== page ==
The mere fact that the child is interfacing with materials produces education, at least on some level.  It always must begin with familiarity, as in,“I’ve done this before, step by step with an adult, and now I’m confident enough to do it myself.”  A child learns internal discipline by many experiences of external discipline provided by the tutor.

Two:
Always reduce the visual field—the amount that you are directly working with, by covering up the rest of the page.  This way, the child doesn’t subliminally carry the whole larger task, and is able to have many little mini-successes continually. Providing bite-sized-tasks is the name of the game throughout all of childhood, in every area.

Parental perspectives on the complexities of living with grown unmarried children

Monday, 18. May 2015 by Renee Ellison

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Living with grown children is not the same ball game as raising small children.  An entirely different set of “parenting” skills is needed to make this further chapter successful and happy for all involved.  Furthermore, it requires different parenting for different personalities.  You will live differently with the conscientious young adult than you do with the lazy one. 

Homeschooling families in this generation are doing something that the secular culture has largely abandoned for several generations now: godly grown children are voluntarily choosing to continue to live with their parents until marriage, and their parents are in agreement about this.  Many believing families are opting to do this for spiritual reasons, because they see this pattern in the Bible, with good results.  Abraham chose a mate for his grown son Isaac when Isaac was well advanced in years, deep into adulthood, still living at home.  The lives of Ruth and Esther are set in stark contrast to the loud wandering, worldly woman spoken of in Proverbs who is seldom at home.  When Dinah left home to see what the daughters of the land were doing in Shechem, she left the protection afforded by a godly home and got into terrible trouble.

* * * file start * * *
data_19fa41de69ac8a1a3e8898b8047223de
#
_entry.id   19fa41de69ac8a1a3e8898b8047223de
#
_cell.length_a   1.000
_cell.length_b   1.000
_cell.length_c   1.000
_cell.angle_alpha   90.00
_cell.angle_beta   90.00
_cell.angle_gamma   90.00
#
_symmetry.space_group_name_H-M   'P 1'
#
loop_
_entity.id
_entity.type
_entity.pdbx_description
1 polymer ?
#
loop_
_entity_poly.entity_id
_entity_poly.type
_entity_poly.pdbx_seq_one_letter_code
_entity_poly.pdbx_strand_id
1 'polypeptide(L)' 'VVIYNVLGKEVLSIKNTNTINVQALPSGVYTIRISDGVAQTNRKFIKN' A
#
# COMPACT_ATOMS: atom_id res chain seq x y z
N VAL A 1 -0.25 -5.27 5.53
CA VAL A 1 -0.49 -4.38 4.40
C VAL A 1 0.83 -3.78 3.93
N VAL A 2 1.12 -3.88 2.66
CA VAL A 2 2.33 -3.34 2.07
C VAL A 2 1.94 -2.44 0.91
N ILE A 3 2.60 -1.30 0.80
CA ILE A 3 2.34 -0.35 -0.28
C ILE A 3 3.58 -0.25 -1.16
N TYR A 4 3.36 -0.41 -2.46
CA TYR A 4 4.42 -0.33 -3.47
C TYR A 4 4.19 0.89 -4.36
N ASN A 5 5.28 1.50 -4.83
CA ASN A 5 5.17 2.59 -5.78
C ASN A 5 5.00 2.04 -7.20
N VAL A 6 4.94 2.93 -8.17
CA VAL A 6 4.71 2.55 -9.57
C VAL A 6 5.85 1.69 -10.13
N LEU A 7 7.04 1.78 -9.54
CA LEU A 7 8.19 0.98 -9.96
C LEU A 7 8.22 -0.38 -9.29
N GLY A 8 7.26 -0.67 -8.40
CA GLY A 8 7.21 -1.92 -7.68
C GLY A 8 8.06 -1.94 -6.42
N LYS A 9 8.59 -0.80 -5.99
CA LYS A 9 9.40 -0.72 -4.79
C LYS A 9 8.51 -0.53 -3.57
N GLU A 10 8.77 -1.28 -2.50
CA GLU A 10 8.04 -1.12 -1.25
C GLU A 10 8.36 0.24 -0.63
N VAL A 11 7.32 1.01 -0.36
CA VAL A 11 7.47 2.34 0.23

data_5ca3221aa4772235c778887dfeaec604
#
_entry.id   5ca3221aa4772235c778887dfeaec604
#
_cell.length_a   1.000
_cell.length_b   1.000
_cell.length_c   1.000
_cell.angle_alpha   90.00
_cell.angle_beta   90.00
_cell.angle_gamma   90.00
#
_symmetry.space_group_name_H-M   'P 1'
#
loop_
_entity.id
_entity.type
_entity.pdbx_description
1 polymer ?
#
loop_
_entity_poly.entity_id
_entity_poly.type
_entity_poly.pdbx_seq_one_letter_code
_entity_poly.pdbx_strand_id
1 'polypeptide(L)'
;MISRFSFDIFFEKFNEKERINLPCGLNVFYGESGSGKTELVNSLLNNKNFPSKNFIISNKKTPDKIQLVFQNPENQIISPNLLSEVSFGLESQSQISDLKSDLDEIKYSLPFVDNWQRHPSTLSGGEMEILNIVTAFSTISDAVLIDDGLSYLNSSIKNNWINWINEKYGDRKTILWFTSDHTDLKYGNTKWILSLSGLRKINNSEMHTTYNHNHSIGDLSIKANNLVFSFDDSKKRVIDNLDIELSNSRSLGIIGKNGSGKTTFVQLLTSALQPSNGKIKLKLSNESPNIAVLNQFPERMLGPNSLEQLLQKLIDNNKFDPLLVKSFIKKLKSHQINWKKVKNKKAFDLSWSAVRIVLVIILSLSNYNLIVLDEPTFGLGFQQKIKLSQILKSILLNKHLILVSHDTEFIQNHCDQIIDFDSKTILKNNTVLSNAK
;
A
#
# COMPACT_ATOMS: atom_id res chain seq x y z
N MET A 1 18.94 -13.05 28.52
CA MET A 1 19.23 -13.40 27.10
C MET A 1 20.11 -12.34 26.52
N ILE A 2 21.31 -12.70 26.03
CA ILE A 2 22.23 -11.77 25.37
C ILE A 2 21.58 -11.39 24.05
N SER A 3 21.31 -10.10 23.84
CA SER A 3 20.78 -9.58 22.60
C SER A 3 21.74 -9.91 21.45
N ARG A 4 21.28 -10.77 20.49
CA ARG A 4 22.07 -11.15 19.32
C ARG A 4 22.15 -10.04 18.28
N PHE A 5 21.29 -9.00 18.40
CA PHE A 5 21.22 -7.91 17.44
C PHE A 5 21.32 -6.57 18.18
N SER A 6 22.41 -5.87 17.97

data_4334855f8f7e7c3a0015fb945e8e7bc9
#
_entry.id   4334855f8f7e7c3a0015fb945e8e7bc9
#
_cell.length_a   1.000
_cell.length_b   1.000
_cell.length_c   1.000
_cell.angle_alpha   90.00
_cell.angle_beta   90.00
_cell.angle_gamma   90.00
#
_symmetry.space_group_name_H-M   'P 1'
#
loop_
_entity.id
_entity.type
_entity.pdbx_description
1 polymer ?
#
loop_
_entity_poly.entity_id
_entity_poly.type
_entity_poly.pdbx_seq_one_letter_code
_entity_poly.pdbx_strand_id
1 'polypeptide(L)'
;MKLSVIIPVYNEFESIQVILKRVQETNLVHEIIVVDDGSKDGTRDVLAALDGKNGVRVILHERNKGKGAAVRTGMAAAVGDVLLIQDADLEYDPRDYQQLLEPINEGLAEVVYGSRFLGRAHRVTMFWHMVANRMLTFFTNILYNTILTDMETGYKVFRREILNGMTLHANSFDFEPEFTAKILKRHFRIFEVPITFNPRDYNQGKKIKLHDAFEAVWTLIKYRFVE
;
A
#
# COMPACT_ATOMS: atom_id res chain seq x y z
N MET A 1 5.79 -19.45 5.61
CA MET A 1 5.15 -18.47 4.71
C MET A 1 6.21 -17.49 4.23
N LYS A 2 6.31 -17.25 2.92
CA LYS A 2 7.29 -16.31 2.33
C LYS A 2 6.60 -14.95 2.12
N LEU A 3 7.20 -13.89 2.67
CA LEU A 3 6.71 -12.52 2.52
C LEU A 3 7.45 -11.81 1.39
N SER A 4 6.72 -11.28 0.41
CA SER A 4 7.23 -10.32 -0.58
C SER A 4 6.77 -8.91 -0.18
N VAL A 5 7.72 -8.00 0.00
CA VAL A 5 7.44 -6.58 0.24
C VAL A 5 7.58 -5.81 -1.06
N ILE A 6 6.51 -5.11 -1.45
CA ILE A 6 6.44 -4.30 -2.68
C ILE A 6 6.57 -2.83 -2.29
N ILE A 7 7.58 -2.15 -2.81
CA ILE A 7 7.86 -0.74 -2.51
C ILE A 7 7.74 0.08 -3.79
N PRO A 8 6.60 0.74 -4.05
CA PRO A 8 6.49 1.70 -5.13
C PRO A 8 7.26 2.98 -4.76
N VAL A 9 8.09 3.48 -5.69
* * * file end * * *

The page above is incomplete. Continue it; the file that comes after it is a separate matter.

The advantages of this living arrangement with adult children are many, both relationally and financially.  This arrangement spares the single adult from the severe temptations of shack-up situations and possible mincing forays into homosexuality—or the appearance of evil through the set-up of supposedly “platonic” guy-girl roommate relationships, and from any number of additional devastatingly dysfunctional roommate situations whenever someone lives with anyone who is not part of one’s extended family.